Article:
The FDA just approved a new cancer drug that’s part of a groundbreaking approach to tackling the disease

Agios CEO David Schenkein

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Agios CEO David Schenkein
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Lydia Ramsey/Business Insider

  • The FDA just approved a new drug to treat a form of blood cancer.
  • It’s the second approval in about a decade for Agios Pharmaceuticals, a company that got its start in 2008.
  • The company makes drugs that essentially try to repair cancer cells so they can grow old.

The FDA just approved a new drug to treat a form of blood cancer.

The drug, Tibsovo, is used to treat acute myeloid leukemia and is made by Agios Pharmaceuticals. It’s the second approval for the company, whose first drug, Idhifa is also used to treat AML with particular genetic mutations.

The two drugs act on a simple idea: Starve out cancer cells. They target two different mutations related to AML, IDH1 and IDH2. The two mutations make up about 20% of patients with AML.

Getting two drugs from discovery to approval is no small feat, especially considering that development timelines for drugs often go beyond a decade.

Agios CEO David Schenkein, who’s been with the company since 2009, explained in May that there were a few things that helped the company get into this spot.

The first was to focus in on a narrow area of biology, specifically cellular metabolism. For example, cancer cell metabolisms – the process of converting food into energy – work differently than normal cells.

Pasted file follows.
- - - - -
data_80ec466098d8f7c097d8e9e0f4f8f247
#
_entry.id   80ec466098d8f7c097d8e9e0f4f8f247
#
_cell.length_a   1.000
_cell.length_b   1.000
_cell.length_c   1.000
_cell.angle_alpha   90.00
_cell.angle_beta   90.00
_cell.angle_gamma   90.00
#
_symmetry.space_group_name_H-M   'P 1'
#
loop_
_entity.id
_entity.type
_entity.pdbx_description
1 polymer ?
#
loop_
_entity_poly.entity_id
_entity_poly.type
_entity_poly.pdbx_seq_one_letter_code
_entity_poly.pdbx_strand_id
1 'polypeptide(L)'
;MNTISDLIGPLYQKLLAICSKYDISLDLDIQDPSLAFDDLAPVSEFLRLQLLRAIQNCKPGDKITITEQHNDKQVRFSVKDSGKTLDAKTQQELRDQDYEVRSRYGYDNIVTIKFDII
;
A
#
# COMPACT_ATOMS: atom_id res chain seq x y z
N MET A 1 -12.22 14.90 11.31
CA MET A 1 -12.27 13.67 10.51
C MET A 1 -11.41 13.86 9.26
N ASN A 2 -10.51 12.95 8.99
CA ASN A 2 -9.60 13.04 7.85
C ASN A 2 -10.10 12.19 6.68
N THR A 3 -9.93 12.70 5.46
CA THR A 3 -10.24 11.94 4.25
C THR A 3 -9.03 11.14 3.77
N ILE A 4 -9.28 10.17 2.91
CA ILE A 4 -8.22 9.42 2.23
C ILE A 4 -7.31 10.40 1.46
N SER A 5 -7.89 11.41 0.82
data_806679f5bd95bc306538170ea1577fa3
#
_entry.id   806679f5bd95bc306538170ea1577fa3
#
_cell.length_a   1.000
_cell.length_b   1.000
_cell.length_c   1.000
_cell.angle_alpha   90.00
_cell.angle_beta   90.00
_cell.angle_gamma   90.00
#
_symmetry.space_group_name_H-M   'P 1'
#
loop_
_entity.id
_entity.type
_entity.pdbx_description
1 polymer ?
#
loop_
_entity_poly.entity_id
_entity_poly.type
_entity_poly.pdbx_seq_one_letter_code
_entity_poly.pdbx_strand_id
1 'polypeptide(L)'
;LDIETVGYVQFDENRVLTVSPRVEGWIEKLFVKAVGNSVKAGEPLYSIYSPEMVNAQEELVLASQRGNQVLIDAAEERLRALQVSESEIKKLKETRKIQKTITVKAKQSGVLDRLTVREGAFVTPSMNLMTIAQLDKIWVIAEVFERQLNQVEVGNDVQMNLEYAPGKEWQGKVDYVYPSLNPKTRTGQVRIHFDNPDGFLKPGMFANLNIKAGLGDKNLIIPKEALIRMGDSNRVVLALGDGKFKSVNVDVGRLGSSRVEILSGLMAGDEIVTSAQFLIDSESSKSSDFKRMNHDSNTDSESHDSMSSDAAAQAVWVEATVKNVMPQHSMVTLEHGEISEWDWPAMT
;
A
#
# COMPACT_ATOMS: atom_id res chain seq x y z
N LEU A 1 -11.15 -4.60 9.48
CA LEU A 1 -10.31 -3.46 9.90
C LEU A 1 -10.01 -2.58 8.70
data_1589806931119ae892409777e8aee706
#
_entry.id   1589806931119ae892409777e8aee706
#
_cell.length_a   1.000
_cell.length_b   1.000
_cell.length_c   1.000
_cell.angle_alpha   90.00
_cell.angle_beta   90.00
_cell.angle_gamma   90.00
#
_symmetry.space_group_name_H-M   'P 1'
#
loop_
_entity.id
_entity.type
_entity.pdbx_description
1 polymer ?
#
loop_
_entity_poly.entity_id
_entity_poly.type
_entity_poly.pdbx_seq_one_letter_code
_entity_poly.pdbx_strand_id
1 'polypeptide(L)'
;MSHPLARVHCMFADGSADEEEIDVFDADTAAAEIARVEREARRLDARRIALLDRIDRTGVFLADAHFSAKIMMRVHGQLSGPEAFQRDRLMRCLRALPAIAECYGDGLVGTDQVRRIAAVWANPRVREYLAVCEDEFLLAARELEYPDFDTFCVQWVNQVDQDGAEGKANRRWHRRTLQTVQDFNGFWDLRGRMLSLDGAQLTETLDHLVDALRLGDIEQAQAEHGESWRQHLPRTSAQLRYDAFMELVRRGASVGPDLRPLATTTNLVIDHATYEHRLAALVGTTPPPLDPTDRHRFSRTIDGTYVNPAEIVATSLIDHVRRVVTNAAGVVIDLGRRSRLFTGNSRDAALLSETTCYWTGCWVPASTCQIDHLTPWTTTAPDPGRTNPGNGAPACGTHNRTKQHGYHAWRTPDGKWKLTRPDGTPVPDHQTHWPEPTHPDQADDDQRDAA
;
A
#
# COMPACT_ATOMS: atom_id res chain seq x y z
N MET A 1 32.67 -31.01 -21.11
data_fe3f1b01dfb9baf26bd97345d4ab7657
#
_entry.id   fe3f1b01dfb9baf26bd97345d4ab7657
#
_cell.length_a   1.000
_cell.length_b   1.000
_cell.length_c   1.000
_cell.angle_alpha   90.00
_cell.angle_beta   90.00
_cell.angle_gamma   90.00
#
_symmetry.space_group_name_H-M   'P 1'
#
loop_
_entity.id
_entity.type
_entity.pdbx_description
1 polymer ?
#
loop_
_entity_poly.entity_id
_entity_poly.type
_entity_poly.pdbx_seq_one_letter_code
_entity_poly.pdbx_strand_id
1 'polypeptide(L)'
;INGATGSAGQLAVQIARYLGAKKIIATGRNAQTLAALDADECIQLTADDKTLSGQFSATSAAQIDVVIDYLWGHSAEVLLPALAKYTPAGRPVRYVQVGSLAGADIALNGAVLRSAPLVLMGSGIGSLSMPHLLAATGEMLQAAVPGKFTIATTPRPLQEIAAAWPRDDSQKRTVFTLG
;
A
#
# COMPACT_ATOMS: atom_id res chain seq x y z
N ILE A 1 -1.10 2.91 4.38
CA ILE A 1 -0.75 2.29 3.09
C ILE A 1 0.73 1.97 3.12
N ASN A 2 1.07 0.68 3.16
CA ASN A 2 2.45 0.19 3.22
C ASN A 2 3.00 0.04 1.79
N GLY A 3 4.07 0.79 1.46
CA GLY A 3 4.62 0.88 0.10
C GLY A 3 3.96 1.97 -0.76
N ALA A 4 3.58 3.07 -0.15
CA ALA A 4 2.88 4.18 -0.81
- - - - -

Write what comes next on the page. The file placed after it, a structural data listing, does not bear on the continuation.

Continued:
Cancer cells tend to take in more glucose than normal cells, which opens up the opportunity to target just cancer cells, leaving healthy cells untouched. Normal cells go through a whole life cycle (gets born, ages, makes new babies, then dies). Cancer cells, on the other hand, get stuck at the baby stage. While there, they make more and more of themselves. The idea with Agios’s drugs is to help those cancer cells get old and die off instead of sticking around.

The second was hiring people and creating a scientific environment to “challenge the norms” of drug development.

“We’ve set the bar really high,” he said. “As a result, that’s motivated people because they’ve been so excited to challenge the way we do everything out there and go more quickly.”

That’s happening at a time when as Schenkein sees it, the typical process of drug development is starting to shift from going through three distinct phases to becoming a more adaptive process. That helped Agios use the results from earlier-phase trials into studies the company could bring before the FDA.

Agios is also developing treatments for rare genetic diseases connected to cellular metabolism and researching how the metabolism of the immune system could help treat cancer.